Supporters and opponents of increased truck weights both used previous safety studies to support their cases.
Runyan emphasized a Wisconsin study’s conclusion indicating there would be 90 fewer crashes annually in the state if such legislation would be enacted, and said the United Kingdom saw a reduction in fatal heavy truck crashes after adopting similar legislation.
Reese cited a study by the Multimodal Transportation and Infrastructure Consortium concluding that six or more axle trucks have an eight times greater fatality rate than those with five axles or fewer.
Reese and Runyan both explained the other side’s differing interpretation of the facts by focusing on their motives. Reese said the larger trucks are supported by those with an economic interest in them, while Runyan said the opposition is largely funded by the rail industry.
Roads and bridges
For Barletta, safety concerns don’t end with collisions. He’s concerned about the effect of larger trucks on roads and bridges, particularly in Pennsylvania, which has the most structurally deficient bridges in the United States, according to the American Road and Transportation Builders Association.
When persuading fellow committee members to postpone approval of larger trucks, Barletta said he asked them a question about the possible peril to bridges: “Were they comfortable putting their own family on bridges without knowing if there are any safety risks in doing it?”
While new bridges are designed to handle 90,000-pound vehicles, most Pennsylvania bridges currently in use were only designed to carry 72,000 pounds, said Erin Waters-Trasatt, deputy press secretary for the Pennsylvania Department of Transportation.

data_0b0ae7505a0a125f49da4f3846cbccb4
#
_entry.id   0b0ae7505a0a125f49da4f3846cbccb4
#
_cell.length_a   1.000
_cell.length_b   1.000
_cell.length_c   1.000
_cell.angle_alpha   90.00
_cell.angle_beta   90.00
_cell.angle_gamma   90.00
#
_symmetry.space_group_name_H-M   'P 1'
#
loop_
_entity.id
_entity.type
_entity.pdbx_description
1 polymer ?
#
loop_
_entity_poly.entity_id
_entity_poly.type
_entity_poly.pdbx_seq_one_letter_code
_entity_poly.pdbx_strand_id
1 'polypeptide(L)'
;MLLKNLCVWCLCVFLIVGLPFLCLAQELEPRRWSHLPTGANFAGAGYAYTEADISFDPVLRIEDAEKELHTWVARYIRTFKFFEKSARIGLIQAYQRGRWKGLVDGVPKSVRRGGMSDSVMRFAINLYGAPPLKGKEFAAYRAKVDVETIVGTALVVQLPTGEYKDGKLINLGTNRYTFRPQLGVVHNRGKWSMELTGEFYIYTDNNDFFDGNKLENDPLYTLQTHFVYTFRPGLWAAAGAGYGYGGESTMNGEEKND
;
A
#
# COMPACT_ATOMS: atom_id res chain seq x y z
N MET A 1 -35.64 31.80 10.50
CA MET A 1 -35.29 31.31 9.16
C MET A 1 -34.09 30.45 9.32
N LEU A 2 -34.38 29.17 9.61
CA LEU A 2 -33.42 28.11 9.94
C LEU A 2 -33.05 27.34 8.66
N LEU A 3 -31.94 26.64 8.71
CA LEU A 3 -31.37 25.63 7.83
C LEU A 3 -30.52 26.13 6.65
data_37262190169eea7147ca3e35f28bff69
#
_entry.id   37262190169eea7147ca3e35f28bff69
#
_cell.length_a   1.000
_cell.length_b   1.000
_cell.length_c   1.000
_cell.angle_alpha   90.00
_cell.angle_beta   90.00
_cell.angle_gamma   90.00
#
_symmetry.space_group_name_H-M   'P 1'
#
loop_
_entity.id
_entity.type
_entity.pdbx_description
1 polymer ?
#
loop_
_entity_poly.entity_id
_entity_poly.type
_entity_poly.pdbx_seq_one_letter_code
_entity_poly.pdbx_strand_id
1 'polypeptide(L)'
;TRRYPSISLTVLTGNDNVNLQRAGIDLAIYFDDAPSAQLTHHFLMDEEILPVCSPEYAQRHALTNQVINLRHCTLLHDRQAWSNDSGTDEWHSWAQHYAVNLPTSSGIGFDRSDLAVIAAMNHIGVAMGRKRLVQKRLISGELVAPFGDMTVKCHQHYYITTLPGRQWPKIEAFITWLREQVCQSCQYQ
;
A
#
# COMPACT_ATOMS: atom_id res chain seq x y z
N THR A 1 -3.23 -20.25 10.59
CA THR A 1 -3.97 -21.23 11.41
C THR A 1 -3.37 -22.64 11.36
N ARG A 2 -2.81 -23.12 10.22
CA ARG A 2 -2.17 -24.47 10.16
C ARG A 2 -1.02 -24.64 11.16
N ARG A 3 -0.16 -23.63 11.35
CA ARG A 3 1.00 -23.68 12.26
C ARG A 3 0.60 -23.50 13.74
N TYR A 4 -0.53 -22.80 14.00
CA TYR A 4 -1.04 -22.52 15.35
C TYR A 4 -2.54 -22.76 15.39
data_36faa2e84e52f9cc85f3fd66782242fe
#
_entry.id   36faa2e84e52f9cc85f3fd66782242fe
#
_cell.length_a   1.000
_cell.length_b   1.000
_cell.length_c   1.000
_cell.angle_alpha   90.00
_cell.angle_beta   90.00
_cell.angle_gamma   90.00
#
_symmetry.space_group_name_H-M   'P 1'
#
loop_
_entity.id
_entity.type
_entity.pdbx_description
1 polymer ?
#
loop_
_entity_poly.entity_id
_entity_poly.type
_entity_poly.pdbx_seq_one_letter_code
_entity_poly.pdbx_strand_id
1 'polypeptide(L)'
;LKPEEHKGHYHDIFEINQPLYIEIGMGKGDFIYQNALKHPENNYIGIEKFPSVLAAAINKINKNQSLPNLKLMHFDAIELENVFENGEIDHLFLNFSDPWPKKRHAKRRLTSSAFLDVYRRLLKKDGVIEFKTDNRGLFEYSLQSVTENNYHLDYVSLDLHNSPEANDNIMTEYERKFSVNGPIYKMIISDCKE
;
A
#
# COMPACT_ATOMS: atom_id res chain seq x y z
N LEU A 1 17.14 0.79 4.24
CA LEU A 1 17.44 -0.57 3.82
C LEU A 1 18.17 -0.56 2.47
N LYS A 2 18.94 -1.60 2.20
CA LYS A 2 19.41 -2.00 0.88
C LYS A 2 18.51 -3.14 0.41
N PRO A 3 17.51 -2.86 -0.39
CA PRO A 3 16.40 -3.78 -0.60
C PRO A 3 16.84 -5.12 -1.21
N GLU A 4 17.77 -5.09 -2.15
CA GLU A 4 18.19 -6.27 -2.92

“If allowable truck weights were increased, we would need to analyze our affected bridges and roadways to see if the trucks can cross our bridges safely or if we would have to post any weight restrictions or redirect our investments,” she said. “The higher the weight is above the bridge’s design load, the faster deterioration occurs.”
However, Runyan said the coalition’s proposal would still allow states to forbid trucks from using unsafe bridges.
“Can this truck travel on every bridge in Pennsylvania? Probably not. But we’re not asking that this truck travel on every bridge,” he said.
Both state governments and the federal Department of Transportation would still have the ability to forbid the use of larger trucks if needed, he said. “There are a lot of fail-safe provisions in this bill,” he said.
Runyan said he understands that the legislation will not likely be passed until the new federal study is completed, which could be by the end of the year. Still, he’s optimistic about the results of the study, he said.
Barletta, however, said a positive recommendation from the study won’t automatically mean he supports the bill, especially since he thinks it may not be adequately assessing the effect of larger trucks on local roads.
“I’m going to look at it with a very careful viewpoint as well as my own experience in this line of work,” he said.